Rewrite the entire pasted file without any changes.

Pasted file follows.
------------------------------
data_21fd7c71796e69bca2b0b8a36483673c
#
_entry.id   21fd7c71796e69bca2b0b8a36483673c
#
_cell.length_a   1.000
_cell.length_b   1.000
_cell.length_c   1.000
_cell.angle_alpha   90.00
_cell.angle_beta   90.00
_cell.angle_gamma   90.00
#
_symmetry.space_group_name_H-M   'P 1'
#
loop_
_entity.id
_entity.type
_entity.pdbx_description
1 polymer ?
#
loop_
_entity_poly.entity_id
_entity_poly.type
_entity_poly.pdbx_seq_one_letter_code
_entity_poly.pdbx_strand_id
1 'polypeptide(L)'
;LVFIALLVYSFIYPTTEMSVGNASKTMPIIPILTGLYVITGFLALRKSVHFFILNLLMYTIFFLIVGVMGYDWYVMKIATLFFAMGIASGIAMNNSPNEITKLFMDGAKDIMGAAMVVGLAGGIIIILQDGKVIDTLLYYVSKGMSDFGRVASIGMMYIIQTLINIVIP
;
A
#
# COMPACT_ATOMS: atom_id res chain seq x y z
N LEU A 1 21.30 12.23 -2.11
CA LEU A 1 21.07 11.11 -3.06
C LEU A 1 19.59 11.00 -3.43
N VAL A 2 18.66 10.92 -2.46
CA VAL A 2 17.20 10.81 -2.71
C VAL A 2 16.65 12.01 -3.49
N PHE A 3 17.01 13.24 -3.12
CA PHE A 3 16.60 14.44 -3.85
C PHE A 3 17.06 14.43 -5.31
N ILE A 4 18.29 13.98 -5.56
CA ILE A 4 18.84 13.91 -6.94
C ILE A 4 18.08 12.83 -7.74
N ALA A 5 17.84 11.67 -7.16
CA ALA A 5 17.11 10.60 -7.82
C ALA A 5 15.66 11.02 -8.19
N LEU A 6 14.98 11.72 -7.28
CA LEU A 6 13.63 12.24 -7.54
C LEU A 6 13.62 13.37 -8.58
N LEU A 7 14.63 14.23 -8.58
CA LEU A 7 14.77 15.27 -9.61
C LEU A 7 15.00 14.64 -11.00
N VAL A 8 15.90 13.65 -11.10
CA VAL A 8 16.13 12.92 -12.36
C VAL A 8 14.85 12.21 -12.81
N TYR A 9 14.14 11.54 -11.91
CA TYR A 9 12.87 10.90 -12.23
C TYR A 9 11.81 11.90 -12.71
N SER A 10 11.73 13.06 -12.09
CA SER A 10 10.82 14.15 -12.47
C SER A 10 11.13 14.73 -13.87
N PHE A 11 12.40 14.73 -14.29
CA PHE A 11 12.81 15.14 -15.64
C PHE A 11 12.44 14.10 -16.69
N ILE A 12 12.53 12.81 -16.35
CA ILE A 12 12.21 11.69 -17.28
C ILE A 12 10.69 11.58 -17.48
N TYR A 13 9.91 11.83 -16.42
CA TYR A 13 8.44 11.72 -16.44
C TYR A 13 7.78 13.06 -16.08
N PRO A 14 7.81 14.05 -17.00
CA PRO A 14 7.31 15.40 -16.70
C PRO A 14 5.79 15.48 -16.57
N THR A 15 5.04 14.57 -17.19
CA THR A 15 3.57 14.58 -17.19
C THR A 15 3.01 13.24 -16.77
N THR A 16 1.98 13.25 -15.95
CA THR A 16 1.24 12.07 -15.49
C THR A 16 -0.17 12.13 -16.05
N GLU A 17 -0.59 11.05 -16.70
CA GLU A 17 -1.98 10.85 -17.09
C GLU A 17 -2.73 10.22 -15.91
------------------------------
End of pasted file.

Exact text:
data_21fd7c71796e69bca2b0b8a36483673c
#
_entry.id   21fd7c71796e69bca2b0b8a36483673c
#
_cell.length_a   1.000
_cell.length_b   1.000
_cell.length_c   1.000
_cell.angle_alpha   90.00
_cell.angle_beta   90.00
_cell.angle_gamma   90.00
#
_symmetry.space_group_name_H-M   'P 1'
#
loop_
_entity.id
_entity.type
_entity.pdbx_description
1 polymer ?
#
loop_
_entity_poly.entity_id
_entity_poly.type
_entity_poly.pdbx_seq_one_letter_code
_entity_poly.pdbx_strand_id
1 'polypeptide(L)'
;LVFIALLVYSFIYPTTEMSVGNASKTMPIIPILTGLYVITGFLALRKSVHFFILNLLMYTIFFLIVGVMGYDWYVMKIATLFFAMGIASGIAMNNSPNEITKLFMDGAKDIMGAAMVVGLAGGIIIILQDGKVIDTLLYYVSKGMSDFGRVASIGMMYIIQTLINIVIP
;
A
#
# COMPACT_ATOMS: atom_id res chain seq x y z
N LEU A 1 21.30 12.23 -2.11
CA LEU A 1 21.07 11.11 -3.06
C LEU A 1 19.59 11.00 -3.43
N VAL A 2 18.66 10.92 -2.46
CA VAL A 2 17.20 10.81 -2.71
C VAL A 2 16.65 12.01 -3.49
N PHE A 3 17.01 13.24 -3.12
CA PHE A 3 16.60 14.44 -3.85
C PHE A 3 17.06 14.43 -5.31
N ILE A 4 18.29 13.98 -5.56
CA ILE A 4 18.84 13.91 -6.94
C ILE A 4 18.08 12.83 -7.74
N ALA A 5 17.84 11.67 -7.16
CA ALA A 5 17.11 10.60 -7.82
C ALA A 5 15.66 11.02 -8.19
N LEU A 6 14.98 11.72 -7.28
CA LEU A 6 13.63 12.24 -7.54
C LEU A 6 13.62 13.37 -8.58
N LEU A 7 14.63 14.23 -8.58
CA LEU A 7 14.77 15.27 -9.61
C LEU A 7 15.00 14.64 -11.00
N VAL A 8 15.90 13.65 -11.10
CA VAL A 8 16.13 12.92 -12.36
C VAL A 8 14.85 12.21 -12.81
N TYR A 9 14.14 11.54 -11.91
CA TYR A 9 12.87 10.90 -12.23
C TYR A 9 11.81 11.90 -12.71
N SER A 10 11.73 13.06 -12.09
CA SER A 10 10.82 14.15 -12.47
C SER A 10 11.13 14.73 -13.87
N PHE A 11 12.40 14.73 -14.29
CA PHE A 11 12.81 15.14 -15.64
C PHE A 11 12.44 14.10 -16.69
N ILE A 12 12.53 12.81 -16.35
CA ILE A 12 12.21 11.69 -17.28
C ILE A 12 10.69 11.58 -17.48
N TYR A 13 9.91 11.83 -16.42
CA TYR A 13 8.44 11.72 -16.44
C TYR A 13 7.78 13.06 -16.08
N PRO A 14 7.81 14.05 -17.00
CA PRO A 14 7.31 15.40 -16.70
C PRO A 14 5.79 15.48 -16.57
N THR A 15 5.04 14.57 -17.19
CA THR A 15 3.57 14.58 -17.19
C THR A 15 3.01 13.24 -16.77
N THR A 16 1.98 13.25 -15.95
CA THR A 16 1.24 12.07 -15.49
C THR A 16 -0.17 12.13 -16.05
N GLU A 17 -0.59 11.05 -16.70
CA GLU A 17 -1.98 10.85 -17.09
C GLU A 17 -2.73 10.22 -15.91